COVID-19 Vaccine Themes Persist in Fraud SchemesFraudsters Impersonate Vaccine Manufacturers, WHO, DHL
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The schemes include business email compromise scams, messages with malicious attachments used to deliver malware and phishing emails designed to harvest credentials - including usernames and passwords for Microsoft Office 365, according to Proofpoint.
The Proofpoint report notes social engineering attacks leveraging vaccine themes have increased over the last two months as pharmaceutical companies have ramped up production (see: COVID-19 Vaccine Documents, Personal Data Leaked).
"Many actors across most geographies are continuing to leverage COVID-19 social engineering, which is an extension of a trend we've observed since January 2020," says Sherrod DeGrippo, senior director of threat research and detection at Proofpoint
Proofpoint found schemes that have spoofed several well-known brands, such as delivery service DHL, as well as vaccine manufacturers in the U.S., Canada, Austria and Germany, according to the report. Other phishing emails are designed to appear as if they originated with the World Health Organization (see: WHO Reports 'Dramatic' Increase in Cyberattacks).
"Threat actors are able to change their tactics quickly and align social engineering themes to the news cycle, including the use of stolen branding to give credibility to their attack,” DeGrippos says. “Looking at the news cycle for 2021, possible threat campaigns tied to the new administration’s first 100 days, the gradual reopening of certain industries, and the Tokyo Olympics are potential social engineering themes.”
In December 2020, Proofpoint tracked a large-scale BEC scheme that attempted to use COVID-19 vaccine news and rumors of a possible merger or acquisition as a way to target executives, including those with titles such as vice president, general manager and managing director.
"These emails projected that COVID-19 vaccines would fuel the world's economic recovery," according to Proofpoint. "The email purported to be from an executive asking the recipient for their cooperation in a confidential acquisition of a foreign company. It claimed that this is an opportune moment to make the acquisition as in the 'midst of every crisis lies a great opportunity.'"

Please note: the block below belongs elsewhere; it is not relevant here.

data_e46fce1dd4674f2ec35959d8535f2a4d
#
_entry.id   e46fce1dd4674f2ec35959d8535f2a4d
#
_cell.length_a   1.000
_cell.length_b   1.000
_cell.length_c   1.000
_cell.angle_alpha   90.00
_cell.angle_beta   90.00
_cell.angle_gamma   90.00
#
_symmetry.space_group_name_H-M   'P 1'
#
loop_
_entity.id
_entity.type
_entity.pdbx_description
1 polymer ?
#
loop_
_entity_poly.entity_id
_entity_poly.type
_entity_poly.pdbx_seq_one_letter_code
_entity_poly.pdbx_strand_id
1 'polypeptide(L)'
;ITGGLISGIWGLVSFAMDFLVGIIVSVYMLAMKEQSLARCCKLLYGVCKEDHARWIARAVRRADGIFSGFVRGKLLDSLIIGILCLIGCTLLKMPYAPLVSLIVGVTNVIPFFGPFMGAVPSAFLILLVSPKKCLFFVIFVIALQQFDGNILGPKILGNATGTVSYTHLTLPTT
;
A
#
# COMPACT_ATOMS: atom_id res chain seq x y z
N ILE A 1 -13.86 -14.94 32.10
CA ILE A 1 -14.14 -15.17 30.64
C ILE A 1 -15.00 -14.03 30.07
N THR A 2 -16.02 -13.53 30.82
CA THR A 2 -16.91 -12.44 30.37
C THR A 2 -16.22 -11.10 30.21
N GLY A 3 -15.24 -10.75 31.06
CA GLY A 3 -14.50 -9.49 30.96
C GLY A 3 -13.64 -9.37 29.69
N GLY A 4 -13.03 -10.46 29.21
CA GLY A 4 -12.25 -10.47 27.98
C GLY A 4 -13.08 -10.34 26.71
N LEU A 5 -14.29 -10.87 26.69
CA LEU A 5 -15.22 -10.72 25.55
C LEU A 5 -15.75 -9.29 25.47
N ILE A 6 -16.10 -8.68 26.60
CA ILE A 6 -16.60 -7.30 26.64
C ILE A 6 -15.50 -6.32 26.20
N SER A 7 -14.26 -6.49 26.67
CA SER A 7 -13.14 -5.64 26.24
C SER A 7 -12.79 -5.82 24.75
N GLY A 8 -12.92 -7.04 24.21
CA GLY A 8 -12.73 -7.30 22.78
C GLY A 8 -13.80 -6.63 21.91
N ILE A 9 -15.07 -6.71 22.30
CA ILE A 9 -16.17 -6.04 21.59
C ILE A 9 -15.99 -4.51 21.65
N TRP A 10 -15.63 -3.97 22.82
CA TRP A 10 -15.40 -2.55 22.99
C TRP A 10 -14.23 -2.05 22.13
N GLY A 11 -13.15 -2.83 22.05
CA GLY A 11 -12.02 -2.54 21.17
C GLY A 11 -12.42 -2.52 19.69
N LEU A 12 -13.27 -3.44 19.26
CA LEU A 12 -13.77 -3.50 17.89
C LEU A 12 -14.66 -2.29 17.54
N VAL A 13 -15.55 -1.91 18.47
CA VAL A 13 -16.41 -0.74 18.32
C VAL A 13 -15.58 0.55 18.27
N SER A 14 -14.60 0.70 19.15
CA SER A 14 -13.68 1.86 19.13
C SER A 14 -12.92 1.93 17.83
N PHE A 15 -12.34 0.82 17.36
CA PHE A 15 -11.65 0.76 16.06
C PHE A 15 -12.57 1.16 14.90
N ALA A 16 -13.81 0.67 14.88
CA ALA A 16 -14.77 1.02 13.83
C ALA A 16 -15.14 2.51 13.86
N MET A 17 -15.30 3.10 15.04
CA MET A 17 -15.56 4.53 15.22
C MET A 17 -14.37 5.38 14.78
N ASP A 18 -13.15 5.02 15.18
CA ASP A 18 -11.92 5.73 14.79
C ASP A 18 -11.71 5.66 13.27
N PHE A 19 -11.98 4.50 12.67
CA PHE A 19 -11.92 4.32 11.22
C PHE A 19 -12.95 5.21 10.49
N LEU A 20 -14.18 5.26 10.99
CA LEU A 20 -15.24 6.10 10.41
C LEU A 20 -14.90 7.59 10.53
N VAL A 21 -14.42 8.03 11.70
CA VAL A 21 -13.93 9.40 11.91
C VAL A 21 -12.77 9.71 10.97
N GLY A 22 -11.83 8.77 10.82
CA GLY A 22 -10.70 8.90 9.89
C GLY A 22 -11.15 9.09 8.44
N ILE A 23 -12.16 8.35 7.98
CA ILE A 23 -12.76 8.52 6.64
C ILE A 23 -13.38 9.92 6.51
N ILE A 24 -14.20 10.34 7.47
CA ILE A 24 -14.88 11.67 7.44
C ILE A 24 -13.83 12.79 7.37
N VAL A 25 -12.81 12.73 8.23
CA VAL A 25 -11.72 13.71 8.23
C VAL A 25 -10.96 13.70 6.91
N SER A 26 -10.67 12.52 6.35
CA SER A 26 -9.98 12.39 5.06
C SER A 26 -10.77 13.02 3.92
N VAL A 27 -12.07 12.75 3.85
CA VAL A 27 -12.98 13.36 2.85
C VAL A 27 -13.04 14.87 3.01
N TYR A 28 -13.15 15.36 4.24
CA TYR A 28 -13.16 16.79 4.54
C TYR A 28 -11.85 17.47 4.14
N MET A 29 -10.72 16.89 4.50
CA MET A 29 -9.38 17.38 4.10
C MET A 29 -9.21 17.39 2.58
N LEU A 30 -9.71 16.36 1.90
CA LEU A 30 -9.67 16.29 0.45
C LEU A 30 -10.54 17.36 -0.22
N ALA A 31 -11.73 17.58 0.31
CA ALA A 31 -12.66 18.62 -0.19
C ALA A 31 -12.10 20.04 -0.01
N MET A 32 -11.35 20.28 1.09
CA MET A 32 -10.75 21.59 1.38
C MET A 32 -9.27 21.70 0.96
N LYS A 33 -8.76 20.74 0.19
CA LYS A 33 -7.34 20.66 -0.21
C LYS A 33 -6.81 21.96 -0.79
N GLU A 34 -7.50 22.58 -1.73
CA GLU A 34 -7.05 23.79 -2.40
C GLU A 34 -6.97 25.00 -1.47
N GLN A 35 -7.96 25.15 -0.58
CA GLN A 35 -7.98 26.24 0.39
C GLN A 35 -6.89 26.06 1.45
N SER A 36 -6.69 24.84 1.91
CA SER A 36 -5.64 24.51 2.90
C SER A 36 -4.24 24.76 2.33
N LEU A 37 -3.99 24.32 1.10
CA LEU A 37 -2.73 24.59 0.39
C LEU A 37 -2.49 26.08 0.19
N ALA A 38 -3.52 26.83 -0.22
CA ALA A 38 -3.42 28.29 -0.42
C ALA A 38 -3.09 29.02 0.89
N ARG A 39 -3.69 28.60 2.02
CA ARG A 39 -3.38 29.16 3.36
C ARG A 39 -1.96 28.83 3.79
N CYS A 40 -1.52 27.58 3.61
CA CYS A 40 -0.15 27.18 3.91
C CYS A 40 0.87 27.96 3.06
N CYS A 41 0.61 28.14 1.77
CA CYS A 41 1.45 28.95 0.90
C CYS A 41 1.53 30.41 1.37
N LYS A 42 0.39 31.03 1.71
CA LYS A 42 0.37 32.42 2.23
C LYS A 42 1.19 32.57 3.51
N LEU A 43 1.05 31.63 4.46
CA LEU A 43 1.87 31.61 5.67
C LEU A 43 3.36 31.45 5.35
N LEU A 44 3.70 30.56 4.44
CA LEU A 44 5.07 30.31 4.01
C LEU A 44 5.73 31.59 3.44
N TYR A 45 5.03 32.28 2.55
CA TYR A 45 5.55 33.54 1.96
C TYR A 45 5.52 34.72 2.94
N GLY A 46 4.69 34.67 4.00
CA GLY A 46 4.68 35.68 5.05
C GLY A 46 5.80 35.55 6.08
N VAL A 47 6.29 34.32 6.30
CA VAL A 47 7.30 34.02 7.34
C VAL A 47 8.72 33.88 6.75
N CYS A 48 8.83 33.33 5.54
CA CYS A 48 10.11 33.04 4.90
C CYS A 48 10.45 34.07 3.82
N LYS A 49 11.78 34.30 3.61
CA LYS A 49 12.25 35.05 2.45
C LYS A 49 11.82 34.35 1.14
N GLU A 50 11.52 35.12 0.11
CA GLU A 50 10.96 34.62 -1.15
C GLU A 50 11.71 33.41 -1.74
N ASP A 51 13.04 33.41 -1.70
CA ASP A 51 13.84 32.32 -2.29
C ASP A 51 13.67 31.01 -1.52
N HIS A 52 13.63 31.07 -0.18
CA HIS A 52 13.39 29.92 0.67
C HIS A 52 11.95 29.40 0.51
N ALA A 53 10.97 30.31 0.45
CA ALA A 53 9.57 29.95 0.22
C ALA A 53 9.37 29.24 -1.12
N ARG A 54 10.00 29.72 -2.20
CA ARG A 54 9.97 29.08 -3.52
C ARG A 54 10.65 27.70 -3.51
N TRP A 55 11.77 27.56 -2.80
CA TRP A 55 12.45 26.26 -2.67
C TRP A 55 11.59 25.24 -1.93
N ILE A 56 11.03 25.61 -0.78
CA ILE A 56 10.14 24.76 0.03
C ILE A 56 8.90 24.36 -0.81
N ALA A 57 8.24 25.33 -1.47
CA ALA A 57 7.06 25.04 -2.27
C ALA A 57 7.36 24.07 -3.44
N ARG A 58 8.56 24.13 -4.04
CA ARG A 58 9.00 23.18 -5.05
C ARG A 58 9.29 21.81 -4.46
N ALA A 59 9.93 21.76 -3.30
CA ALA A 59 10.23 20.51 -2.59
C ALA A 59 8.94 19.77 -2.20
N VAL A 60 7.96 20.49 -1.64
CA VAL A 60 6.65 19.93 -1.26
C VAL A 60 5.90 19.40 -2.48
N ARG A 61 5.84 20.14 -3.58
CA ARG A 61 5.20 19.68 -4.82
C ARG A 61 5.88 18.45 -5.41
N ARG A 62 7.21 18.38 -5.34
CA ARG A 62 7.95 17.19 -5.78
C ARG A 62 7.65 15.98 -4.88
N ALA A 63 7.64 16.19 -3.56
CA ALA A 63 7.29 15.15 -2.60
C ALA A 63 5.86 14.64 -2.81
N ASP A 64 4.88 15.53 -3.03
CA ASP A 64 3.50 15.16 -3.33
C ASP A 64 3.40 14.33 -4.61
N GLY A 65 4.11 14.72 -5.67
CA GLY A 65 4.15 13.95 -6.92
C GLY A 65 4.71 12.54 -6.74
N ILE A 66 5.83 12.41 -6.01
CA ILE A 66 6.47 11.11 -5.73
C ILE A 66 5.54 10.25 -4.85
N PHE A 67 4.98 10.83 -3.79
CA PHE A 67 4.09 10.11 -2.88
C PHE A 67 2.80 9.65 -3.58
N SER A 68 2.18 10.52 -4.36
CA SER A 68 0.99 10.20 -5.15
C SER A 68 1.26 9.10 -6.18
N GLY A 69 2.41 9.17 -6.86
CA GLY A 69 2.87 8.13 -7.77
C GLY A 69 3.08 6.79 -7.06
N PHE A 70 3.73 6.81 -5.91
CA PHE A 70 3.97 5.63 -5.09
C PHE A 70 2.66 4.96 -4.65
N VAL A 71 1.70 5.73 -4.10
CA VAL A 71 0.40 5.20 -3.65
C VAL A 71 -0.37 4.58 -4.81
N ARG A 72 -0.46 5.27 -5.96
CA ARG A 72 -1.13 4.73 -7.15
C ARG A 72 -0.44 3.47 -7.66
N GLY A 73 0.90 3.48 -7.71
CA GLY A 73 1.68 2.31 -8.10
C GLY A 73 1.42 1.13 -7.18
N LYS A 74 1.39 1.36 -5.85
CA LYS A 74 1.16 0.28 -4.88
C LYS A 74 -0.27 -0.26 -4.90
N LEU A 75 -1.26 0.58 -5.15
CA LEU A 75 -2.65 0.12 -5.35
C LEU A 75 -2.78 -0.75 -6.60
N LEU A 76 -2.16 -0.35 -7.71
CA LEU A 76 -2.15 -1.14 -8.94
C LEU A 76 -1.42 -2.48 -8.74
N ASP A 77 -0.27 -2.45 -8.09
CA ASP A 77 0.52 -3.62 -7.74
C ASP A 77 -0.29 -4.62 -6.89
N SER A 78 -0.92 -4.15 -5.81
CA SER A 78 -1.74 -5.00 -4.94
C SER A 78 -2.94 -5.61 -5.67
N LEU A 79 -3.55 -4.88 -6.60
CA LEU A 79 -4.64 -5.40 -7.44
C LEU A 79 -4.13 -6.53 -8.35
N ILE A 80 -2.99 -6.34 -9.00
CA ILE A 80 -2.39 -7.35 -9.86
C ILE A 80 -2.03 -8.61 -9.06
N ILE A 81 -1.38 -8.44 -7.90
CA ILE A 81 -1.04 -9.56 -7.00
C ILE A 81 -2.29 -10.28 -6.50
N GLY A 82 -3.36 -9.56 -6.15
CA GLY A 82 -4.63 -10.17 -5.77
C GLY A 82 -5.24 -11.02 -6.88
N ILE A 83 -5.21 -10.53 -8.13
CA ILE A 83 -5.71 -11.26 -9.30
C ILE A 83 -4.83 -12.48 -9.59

A smaller BEC scam using similar COVID-19 vaccine messages in emails was also spotted on Jan. 11. Both BEC campaigns potentially could gather information from unsuspecting employees that could be used later to steal company funds, DeGrippo says.
In December 2020, the FBI warned that since the COVID-19 pandemic began, BEC fraudsters have also been attempting to taking advantage of the auto-forwarding feature within compromised email inboxes to trick employees to send them money under the guise of legitimate payments to third parties (see: FBI: BEC Scams Are Using Email Auto-Forwarding ).
On Jan. 12, Proofpoint began tracking several hundred phishing emails sent to organizations throughout the U.S. These contained malicious attachments portrayed as containing information about COVID-19 vaccine safety. Some spoofed images and logos from the WHO to add legitimacy.
If victims open the attached document, their devices are compromised by AgentTesla, which acts as a keylogger and information stealer, according to Proofpoint. This malware has become increasing popular with cybercriminals and fraudsters, including gangs running BEC scams (see: Interpol Busts Massive Nigerian BEC Gang).
The Proofpoint researchers report that the threat actor attempting to infect devices with AgentTesla has been using COVID-19 lures since March 2020.
Starting on Thursday, Proofpoint began tracking a phishing campaign designed to steal Office 365 and other credentials. These messages, which spoof DHL, target organizations in the U.S., Germany and Austria, according to the report.
The phishing emails, which use DHL logos, urge the potential victims to click a malicious link and to "go online to submit your correct address so we can deliver your package today," according to the report. If the link is clicked, the victims are taken to a landing page with a DHL logo and asked to input their credentials, which are then harvested by the fraudsters.
"The subject 'COVID-19 vaccine distribution - Re-confirm your delivery address' implied to the recipient that the specific package is supposedly a COVID-19 vaccine," the report states.